The National Safety Council advocates a total ban on all cell-phone use while driving. Further, a study by the Harvard Center for Risk Analysis estimated that 6 percent of vehicle crashes, causing 2,600 deaths and 12,000 serious injuries a year, are attributable to cell-phone use.
As a daily commuter, I often find myself, through no fault of my own, placed in life-threatening situations resulting from some cell-telephone user’s inattention to the task at hand. Since my safety, and that of my fellow travelers, depends upon other drivers’ concentration and consideration, it is clearly time for appropriate legislative action to end this very real and, unfortunately, increasingly common menace.
For those who have not had the displeasure of personal experience with the cellular challenged, here are a few examples from my life on the road.
To wit: A woman, apparently using only pressure from the tops of her upper thighs to steer an enormous, multi-ton, gas-guzzling road behemoth, engaged in an intense conversation on her cell phone held in one hand while peering in her rearview mirror and applying mascara with her other hand. Did I mention that she was drifting in and out of the passing lane, doing 40 miles an hour, with a long line of frustrated drivers stuck behind her?
Then there is the salesman, going 20 miles over the speed limit, with his cell-phone tucked between his chin and his shoulder while writing in a large, three-ring notebook propped on his steering wheel and obscuring his view of the brake lights suddenly glowing directly in front of him.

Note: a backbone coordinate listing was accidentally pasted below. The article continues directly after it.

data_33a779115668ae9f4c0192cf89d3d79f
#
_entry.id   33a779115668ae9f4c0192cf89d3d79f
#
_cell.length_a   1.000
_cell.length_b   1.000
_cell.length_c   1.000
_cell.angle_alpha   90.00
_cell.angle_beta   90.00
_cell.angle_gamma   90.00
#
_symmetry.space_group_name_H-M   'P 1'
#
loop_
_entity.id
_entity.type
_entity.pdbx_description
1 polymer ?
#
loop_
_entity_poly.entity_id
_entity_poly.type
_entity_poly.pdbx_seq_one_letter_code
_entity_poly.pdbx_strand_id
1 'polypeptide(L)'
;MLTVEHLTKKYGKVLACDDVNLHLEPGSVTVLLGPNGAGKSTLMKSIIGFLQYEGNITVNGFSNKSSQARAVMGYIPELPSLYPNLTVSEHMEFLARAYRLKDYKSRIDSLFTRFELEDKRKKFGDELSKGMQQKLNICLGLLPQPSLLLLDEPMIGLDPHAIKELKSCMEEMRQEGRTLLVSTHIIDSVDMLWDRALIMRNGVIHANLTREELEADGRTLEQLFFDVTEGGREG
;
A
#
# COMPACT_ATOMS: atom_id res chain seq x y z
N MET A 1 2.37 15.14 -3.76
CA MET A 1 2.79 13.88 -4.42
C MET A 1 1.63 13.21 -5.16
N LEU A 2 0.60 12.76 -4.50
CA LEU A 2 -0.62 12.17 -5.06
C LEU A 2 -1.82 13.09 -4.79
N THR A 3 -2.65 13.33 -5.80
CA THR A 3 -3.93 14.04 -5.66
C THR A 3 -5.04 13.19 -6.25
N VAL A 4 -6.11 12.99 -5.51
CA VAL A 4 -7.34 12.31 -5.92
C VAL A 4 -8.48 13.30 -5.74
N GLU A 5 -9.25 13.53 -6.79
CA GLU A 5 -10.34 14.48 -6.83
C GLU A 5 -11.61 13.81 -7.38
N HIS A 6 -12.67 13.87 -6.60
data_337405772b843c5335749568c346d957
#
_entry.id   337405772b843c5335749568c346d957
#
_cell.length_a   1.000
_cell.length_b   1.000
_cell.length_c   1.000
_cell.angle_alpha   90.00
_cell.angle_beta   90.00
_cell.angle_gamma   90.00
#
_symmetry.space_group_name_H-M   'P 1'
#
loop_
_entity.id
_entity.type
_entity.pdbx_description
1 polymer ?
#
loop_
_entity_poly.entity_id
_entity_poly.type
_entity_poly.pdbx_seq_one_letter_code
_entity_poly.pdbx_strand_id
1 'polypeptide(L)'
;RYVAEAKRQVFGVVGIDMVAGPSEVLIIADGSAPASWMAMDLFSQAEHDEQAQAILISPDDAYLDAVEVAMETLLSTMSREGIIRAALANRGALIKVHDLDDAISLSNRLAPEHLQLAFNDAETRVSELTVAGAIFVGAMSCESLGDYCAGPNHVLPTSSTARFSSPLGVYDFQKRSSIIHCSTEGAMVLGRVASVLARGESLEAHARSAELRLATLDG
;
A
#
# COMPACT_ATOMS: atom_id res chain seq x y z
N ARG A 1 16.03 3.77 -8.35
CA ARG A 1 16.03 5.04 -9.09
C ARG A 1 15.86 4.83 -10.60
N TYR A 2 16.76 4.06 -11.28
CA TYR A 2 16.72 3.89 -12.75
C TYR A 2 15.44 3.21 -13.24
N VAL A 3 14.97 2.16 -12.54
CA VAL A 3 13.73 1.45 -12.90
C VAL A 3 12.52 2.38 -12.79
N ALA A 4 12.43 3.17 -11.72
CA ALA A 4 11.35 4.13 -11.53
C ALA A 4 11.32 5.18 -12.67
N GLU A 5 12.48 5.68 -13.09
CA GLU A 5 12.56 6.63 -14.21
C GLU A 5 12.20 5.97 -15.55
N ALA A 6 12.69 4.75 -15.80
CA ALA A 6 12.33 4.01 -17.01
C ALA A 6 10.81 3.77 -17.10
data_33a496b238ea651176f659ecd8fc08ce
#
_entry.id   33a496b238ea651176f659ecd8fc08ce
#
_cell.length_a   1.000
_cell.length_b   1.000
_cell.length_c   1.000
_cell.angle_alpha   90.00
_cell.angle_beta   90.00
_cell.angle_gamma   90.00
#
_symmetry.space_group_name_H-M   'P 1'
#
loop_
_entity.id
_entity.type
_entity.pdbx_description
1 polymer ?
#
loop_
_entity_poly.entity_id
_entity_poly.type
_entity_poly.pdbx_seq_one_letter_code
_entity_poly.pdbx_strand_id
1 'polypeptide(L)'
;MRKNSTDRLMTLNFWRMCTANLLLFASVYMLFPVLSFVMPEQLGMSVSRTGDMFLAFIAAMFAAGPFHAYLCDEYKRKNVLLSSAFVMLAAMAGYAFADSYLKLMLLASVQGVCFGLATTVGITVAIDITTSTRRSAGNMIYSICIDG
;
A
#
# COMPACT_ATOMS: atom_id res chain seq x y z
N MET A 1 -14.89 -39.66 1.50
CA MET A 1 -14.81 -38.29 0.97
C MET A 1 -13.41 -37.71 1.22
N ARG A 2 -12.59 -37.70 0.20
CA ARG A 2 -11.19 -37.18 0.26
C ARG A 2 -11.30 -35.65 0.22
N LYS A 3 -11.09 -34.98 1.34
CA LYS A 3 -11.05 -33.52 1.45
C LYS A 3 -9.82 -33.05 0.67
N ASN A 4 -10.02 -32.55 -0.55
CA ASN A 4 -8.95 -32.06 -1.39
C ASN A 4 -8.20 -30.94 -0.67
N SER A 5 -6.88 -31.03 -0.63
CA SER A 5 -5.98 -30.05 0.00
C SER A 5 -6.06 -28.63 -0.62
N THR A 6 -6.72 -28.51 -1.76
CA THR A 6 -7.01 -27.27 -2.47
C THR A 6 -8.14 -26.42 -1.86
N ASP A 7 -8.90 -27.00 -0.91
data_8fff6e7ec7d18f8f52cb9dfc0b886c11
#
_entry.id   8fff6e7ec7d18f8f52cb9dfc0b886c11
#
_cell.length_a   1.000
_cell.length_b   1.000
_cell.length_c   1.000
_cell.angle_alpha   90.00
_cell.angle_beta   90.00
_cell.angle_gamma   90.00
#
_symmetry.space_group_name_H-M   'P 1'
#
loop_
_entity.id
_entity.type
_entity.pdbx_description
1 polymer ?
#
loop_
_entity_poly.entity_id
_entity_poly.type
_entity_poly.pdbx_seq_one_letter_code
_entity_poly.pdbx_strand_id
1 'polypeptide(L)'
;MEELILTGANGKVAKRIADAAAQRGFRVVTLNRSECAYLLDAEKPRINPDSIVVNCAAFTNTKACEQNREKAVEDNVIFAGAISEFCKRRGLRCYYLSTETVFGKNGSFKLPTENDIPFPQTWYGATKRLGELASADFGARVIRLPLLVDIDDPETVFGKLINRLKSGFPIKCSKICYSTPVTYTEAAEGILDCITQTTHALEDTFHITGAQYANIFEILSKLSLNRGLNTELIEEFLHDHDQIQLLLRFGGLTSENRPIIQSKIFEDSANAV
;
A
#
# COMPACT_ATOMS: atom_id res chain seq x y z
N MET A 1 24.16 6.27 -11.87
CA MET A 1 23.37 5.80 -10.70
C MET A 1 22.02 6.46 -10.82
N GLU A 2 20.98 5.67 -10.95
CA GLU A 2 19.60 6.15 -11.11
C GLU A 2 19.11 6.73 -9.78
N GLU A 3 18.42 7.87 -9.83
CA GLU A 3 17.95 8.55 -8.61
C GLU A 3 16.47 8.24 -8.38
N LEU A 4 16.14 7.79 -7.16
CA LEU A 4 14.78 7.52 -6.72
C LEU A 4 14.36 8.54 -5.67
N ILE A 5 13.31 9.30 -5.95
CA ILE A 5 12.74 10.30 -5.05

Or how about the cell chatterer who doesn’t seem to understand the basic courtesy and law involved in merging or exiting? Specifically, the creature who, without any warning, and apparently carrying on her cell conversation without a comma, suddenly veered in front of my car without a by-your-leave or, most importantly, a turn signal advertising her intention before the fact.
Which brings us to the off-kilter-baseball-cap-bedecked youth in the souped up, sub-compact with the big woofers and shiny chrome rims, traveling at near the speed of sound, recklessly weaving his way between lanes and moving his eyes from the road to his lap while text messaging some clearly critical communique during the traffic-choked daily pilgrimage into Providence, R.I.
While there are certainly more than a few folks out there who are capable of walking and chewing gum at the same time, I don’t believe the same may be said for those who can drive responsibly while talking or texting on a hand-held cell phone.
So, consider this a petition to our elected representatives to follow the enlightened lead of their peers in other states, including Connecticut, New York, New Jersey, Utah, California and Washington, and improve our chances of traveling our highways and byways alive and unscathed.
(Frederick D. Massie is a writer and editor.)